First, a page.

March 19, 2021
On March 10, in decision G1/19, the European Patent Office (EPO) Enlarged Board of Appeal held that computer-implemented simulations are not per se unpatentable and warrant the same treatment as other computer-implemented inventions. Like other computer-implemented inventions, simulations may be patentable if an inventive step is based on features contributing to the technical character of the claimed simulation.
The application at issue, European patent application 03793825.5, relates to simulation of a pedestrian’s movements in an environment. According to the application, while prior art approaches modeled crowds from a macroscopic perspective, the subject application took a more granular approach, modeling multiple individual pedestrians having, e.g., individual intentions, preferred walking speeds, step lengths, and even preferred clearance tolerance or personal space. Simulating the movement of pedestrians in this manner, as described in the application, may be used to verify whether a building design meets certain requirements, for example, in case of evacuation. The claims recited, in part, a method of simulating movement of an autonomous entity through an environment. The claims as filed did not recite specific inputs or outputs rooted in physical parameters. Originally filed claim 1 recited, in part:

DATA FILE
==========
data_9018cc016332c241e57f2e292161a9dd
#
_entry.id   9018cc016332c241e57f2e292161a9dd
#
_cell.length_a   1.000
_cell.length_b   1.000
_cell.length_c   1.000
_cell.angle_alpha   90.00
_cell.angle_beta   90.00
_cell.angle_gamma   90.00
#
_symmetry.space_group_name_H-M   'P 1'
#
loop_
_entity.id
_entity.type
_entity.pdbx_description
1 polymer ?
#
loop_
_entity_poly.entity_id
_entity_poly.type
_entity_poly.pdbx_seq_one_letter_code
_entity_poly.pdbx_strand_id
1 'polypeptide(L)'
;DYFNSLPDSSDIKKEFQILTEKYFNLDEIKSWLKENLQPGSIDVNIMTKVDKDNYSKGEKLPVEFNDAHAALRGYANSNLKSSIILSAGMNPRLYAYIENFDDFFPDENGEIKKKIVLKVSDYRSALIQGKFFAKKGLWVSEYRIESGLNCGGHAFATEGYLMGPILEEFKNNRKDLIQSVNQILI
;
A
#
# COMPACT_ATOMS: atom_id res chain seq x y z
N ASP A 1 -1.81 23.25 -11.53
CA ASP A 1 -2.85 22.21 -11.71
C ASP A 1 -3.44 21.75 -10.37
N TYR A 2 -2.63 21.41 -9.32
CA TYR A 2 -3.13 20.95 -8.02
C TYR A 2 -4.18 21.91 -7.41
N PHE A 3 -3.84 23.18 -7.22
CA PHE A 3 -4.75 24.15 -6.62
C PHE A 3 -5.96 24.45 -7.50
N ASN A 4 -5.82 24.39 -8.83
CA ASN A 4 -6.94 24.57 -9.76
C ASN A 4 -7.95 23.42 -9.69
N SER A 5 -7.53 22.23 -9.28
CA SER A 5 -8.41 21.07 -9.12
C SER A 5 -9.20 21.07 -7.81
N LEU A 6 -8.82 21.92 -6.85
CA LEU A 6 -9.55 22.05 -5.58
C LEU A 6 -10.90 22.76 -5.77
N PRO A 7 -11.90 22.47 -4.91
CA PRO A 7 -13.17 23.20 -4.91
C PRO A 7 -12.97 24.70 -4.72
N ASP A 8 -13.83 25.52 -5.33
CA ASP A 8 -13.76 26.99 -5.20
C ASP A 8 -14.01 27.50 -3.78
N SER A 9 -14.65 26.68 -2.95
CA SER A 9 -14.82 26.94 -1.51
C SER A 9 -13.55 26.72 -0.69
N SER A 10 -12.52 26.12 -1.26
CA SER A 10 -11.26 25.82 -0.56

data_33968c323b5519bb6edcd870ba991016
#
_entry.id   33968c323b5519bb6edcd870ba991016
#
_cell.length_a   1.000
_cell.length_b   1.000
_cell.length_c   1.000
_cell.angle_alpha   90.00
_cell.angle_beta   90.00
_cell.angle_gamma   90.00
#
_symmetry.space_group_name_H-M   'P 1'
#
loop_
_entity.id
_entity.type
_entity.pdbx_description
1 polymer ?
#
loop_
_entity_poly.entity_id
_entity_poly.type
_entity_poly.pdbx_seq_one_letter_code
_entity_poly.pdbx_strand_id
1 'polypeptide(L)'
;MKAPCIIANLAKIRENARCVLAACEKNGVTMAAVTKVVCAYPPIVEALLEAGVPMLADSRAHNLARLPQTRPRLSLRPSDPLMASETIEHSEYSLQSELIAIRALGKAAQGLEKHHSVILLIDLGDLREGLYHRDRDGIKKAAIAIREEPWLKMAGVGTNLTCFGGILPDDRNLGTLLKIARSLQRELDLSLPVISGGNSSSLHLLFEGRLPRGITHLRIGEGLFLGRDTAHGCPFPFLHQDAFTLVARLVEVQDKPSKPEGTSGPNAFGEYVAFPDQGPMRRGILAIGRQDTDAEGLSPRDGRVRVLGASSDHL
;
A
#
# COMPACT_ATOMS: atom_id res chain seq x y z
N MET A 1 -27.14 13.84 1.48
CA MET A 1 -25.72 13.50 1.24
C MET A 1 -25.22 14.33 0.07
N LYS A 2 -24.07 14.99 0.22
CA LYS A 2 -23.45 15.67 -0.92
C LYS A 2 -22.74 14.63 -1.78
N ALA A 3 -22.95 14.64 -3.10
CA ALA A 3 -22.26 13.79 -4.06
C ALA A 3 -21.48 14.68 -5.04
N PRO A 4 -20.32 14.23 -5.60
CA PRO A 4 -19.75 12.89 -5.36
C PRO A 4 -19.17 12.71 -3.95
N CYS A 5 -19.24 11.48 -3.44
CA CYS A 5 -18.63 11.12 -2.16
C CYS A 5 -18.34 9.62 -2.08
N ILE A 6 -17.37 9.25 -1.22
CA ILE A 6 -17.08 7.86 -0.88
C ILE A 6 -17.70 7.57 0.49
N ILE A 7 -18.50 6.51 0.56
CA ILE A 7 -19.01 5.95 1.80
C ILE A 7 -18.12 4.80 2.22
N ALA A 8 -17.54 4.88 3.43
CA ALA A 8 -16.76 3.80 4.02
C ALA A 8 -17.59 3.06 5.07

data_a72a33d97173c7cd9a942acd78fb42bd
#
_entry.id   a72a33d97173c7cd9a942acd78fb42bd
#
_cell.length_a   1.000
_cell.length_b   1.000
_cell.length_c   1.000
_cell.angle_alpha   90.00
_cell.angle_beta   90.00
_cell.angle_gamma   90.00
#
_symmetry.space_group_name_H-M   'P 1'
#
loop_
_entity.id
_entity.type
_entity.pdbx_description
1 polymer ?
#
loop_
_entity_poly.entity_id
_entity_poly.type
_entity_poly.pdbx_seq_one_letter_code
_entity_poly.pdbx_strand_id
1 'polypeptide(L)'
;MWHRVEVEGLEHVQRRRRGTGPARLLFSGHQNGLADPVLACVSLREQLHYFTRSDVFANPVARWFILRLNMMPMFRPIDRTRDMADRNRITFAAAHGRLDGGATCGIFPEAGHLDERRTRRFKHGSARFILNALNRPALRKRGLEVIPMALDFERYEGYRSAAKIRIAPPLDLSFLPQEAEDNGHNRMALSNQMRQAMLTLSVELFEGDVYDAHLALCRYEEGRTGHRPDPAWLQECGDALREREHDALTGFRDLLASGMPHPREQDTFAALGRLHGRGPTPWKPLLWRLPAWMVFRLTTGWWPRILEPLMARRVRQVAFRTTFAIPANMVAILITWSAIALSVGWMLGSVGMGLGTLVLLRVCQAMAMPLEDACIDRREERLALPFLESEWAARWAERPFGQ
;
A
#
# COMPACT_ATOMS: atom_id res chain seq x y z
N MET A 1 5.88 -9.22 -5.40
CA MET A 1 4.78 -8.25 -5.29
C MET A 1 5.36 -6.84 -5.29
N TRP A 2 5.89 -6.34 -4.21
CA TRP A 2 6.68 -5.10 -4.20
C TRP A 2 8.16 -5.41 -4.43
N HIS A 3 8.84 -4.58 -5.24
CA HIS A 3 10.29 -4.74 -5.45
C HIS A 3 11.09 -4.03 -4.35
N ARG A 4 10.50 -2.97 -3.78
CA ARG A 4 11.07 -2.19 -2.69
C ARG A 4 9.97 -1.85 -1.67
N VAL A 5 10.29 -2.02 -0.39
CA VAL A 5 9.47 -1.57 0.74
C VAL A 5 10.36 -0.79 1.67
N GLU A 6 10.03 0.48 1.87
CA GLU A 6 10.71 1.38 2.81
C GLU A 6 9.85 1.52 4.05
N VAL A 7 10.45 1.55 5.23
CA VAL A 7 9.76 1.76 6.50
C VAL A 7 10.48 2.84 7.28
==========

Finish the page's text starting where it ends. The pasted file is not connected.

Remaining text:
providing a provisional path through a model of the environment from a current location to an intended destination;
providing a profile for said autonomous entity;
determining a preferred step towards said intended destination . . . ;
determining a personal space . . . [and] determining whether said preferred step is feasible by considering whether obstructions infringe said personal space.